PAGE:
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HOW TO CALCULATE TCO AND ROI

29 November 2018

HOW TO CALCULATE TCO AND ROI

Thinking of investing in technology for your factory? Wondering how to evaluate the actual value that new machinery can bring to your operation? Want a reliable way to measure the true cost of a new packaging project?

Achieving a clear, accurate snapshot of how new packaging equipment such as palletizers, bagging systems, and scales can impact your company is critical when considering a major capital expense. After all, there’s a lot at stake here—and there isn’t one single formula or set of rules you can follow to assess your options when acquiring new machinery.

This is a process that requires you to dig deep into the metrics that make your organization run—factors including labor costs, real estate expenses, projected revenue, and growth potential are all variables in the equation here.


First, let’s go over some terminology.

  • Return On Investment —ROI: A well-known benchmark used to estimate the gain on an investment in comparison to the initial amount invested.

  • Total Cost of Ownership—TCO: A projection of the expenses associated with purchasing, deploying, using, and retiring a product or piece of equipment.

  • Payback Period: A calculation of the number of years needed for the equipment to pay for itself, otherwise known as the 'break-even' point.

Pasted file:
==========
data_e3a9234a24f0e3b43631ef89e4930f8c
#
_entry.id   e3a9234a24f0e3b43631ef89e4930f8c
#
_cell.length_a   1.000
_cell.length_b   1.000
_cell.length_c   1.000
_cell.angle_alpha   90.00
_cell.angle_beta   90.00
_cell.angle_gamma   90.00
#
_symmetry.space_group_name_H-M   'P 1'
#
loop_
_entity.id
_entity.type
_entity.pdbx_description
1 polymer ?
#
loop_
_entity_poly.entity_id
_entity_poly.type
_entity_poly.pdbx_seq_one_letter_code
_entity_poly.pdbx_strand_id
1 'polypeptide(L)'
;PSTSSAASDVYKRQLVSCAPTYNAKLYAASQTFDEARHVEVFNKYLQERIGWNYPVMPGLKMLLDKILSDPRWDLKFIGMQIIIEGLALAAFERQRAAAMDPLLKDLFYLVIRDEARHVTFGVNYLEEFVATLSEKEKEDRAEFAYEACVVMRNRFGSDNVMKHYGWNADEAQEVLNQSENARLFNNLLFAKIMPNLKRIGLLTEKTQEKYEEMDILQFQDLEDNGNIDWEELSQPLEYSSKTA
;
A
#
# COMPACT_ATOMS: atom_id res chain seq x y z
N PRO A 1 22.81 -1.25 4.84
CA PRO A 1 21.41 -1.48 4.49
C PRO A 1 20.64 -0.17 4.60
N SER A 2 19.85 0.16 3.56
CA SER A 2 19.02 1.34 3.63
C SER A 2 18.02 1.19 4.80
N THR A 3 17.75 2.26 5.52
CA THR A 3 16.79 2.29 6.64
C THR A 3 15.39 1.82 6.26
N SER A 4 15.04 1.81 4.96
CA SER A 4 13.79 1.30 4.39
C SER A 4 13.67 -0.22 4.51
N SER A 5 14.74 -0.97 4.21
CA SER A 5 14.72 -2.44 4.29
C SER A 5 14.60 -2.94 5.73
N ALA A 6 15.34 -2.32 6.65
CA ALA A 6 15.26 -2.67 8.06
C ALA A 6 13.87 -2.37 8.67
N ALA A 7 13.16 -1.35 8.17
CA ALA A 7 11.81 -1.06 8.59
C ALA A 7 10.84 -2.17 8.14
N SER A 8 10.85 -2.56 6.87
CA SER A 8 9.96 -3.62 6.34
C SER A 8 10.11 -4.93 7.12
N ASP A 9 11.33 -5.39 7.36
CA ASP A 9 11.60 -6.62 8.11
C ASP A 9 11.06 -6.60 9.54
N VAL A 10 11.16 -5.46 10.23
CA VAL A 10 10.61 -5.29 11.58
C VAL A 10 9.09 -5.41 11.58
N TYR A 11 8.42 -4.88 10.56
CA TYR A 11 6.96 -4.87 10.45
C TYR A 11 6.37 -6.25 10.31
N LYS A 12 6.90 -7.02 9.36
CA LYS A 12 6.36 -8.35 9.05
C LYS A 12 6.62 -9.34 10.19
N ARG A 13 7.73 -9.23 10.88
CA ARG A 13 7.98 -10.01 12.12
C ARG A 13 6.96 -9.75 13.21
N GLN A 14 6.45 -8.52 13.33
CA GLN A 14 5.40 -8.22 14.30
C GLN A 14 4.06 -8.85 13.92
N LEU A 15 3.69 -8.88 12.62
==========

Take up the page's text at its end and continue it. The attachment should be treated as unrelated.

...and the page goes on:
• Useful Life: The lifespan of a product, measured either in terms of time (hours, days, months, years) or cycles.

  • Residual Value: What the equipment is worth once it has reached the end of its useful life in relation to your specific application.



LOOK BEYOND THE ROI

ROI is the industry standard with regards to capital expenditures, and when it comes to purchasing new equipment, there’s a lot to consider when calculating this critical metric. Despite the prevalence of management tools and formulas designed to streamline the process of determining the ROI of new machinery, the fact is that these formulas fail to account for the unique factors that influence the ROI within your specific application.

That’s not to say that ROI calculations should be disregarded altogether; standardized ROI formulas should simply be viewed as a basic outline that you can use to generate a customized metric that represents one aspect of the TCO of an investment in automated equipment.

Corporate meeting and company growth, Photo by rawpixel on Unsplash


CONSIDER THE TOTAL COST OF OWNERSHIP

The initial cost of a capital purchase usually represents a big chunk of the budget, but what if after running down all the costs and expenses generated from a project, you realize that the actual purchase price of new packaging equipment represents less than 10% of all your expenses?

Sounds crazy? Absolutely not. There are multiple factors to evaluate when assessing the total cost of ownership of machinery. The most obvious one is the acquisition costs, including the purchase price of your new equipment, but there are also delivery costs, installation and commissioning and training as well. But there’s even more.